GO.com Charge Hits Disney

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On the heels of scrapping its expensive foray into the Internet-portal space,
The Walt Disney Co. reported a second-quarter loss of $567 million, or 26 cents
per share, mainly from a $1 billion charge for shuttering its GO.com Web site.

Despite the poor performance -- the company reported a profit of $77 million,
or 8 cents per share, in the same period last year -- Disney exceeded analysts'
expectations.

Disney, which closed its GO.com portal last month, reported a revenue decline
of 4 percent to $6 billion in the quarter. Operating income rose 14 percent to
$1 billion.

Earnings -- excluding a $1 billion charge for the restructuring of GO.com --
were $391 million, or 19 cents per share, compared with $294 million (14 cents)
in the same period last year.

The analysts' consensus estimate for Disney, minus the special charges, was
about 13 cents per share.

Disney's share price fell by $1.45, to $28.58 apiece, after its earnings were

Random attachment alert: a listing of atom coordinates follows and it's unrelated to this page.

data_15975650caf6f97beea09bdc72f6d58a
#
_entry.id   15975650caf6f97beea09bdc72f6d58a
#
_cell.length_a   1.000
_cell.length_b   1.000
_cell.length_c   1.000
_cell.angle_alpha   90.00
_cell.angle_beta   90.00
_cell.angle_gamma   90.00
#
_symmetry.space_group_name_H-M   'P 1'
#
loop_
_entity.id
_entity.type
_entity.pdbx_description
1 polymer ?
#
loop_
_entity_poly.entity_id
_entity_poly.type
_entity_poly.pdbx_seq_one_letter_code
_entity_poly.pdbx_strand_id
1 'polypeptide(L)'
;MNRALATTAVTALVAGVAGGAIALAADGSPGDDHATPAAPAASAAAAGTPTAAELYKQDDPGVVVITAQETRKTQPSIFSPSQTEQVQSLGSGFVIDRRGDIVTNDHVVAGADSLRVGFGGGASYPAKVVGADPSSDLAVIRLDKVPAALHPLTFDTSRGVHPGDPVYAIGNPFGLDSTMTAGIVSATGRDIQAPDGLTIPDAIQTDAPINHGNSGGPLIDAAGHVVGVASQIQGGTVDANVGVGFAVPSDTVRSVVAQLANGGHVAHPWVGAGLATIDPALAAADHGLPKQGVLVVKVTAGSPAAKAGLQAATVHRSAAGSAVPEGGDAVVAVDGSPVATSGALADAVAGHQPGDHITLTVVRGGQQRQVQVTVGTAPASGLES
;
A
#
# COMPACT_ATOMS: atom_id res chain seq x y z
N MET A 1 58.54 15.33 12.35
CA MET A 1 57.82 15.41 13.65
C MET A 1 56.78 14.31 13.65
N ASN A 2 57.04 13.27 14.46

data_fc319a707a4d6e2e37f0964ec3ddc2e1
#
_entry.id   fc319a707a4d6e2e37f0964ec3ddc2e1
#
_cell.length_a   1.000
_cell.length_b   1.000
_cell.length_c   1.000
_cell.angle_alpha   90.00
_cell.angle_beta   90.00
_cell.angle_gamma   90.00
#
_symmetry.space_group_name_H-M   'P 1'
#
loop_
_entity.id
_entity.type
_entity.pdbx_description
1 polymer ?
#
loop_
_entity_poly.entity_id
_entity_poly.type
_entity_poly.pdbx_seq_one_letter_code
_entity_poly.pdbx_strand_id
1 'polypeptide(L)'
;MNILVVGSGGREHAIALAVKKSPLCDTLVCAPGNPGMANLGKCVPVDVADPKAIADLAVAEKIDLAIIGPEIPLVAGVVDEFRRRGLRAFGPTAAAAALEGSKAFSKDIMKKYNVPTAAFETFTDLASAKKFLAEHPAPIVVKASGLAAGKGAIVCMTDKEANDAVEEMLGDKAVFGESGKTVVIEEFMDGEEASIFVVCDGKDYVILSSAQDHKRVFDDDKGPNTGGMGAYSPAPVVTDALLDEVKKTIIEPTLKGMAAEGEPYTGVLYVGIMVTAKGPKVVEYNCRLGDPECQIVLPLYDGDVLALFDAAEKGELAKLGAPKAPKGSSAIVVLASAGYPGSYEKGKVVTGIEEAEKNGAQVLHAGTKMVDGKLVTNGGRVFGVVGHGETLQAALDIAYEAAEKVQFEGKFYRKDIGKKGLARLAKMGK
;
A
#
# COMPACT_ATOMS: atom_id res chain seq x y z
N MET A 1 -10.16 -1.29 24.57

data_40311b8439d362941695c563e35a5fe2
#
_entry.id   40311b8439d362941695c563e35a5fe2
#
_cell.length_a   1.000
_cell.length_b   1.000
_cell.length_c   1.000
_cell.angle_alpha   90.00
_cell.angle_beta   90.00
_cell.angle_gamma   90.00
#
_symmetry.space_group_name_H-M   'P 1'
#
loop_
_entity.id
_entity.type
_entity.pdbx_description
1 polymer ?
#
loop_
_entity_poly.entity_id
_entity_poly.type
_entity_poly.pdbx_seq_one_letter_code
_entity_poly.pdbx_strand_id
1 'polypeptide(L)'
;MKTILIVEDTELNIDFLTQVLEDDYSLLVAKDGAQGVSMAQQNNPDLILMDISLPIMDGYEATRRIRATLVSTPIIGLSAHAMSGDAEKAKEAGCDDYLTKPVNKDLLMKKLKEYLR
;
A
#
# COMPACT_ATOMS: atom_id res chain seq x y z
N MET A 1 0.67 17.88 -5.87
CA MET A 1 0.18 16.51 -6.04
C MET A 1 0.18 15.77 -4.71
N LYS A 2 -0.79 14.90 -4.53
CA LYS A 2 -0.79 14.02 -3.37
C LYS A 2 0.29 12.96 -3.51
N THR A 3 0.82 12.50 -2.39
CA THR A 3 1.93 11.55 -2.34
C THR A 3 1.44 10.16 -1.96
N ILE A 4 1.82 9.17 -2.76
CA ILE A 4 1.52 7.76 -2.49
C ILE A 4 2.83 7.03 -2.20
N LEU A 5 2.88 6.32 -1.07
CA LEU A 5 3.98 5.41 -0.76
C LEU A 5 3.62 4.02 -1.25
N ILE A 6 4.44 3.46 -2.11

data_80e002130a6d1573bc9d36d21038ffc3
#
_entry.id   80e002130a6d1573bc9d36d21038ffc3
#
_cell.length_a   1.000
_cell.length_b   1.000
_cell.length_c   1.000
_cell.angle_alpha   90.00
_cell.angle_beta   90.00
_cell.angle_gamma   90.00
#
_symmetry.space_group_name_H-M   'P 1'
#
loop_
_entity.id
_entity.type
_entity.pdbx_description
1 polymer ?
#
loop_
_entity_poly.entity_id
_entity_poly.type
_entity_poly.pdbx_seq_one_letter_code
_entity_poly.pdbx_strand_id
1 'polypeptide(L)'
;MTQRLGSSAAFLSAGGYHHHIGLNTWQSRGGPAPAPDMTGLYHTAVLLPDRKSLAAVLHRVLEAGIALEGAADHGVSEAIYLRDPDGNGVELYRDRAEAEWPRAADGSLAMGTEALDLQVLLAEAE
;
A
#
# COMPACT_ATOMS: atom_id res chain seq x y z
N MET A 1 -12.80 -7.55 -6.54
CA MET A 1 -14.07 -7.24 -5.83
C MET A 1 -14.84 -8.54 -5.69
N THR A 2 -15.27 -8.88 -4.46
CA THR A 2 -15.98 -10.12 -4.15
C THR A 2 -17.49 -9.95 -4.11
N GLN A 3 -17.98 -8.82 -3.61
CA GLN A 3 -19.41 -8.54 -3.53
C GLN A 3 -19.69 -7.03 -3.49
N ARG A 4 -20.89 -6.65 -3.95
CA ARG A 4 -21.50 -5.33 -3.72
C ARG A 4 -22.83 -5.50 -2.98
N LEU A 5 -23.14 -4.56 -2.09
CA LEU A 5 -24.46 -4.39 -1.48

released Tuesday. But it regained much of that ground in afternoon trading
Wednesday, rising $1.25 to $29.83.

The sinking advertising market appeared to be the main driver for the
declines. But Disney chairman Michael Eisner said he expects a rebound.

'Of course, economic downturns are never good news, but historically, our
company has always emerged from them stronger than ever,' Eisner said in a
prepared statement. 'With this in mind, we remain confident in meeting or
exceeding our fiscal goals for this year and about the long-term prospects for
The Walt Disney Co.'

Disney's Media Networks division was hit hardest, with revenue falling 8
percent and cash flow declining 9 percent despite strong growth at the cable
networks.

Broadcast properties -- mainly the ABC television network and its
owned-and-operated broadcast-television and radio stations -- led the
decline.

Broadcast revenue fell 15 percent in the period to $1.4 billion while
operating income dropped 30 percent to $174 million.

At the cable networks, including Disney Channel and ESPN, the picture was
brighter. Revenue rose 8 percent to $801 million and operating cash flow rose 9
percent to $319 million.

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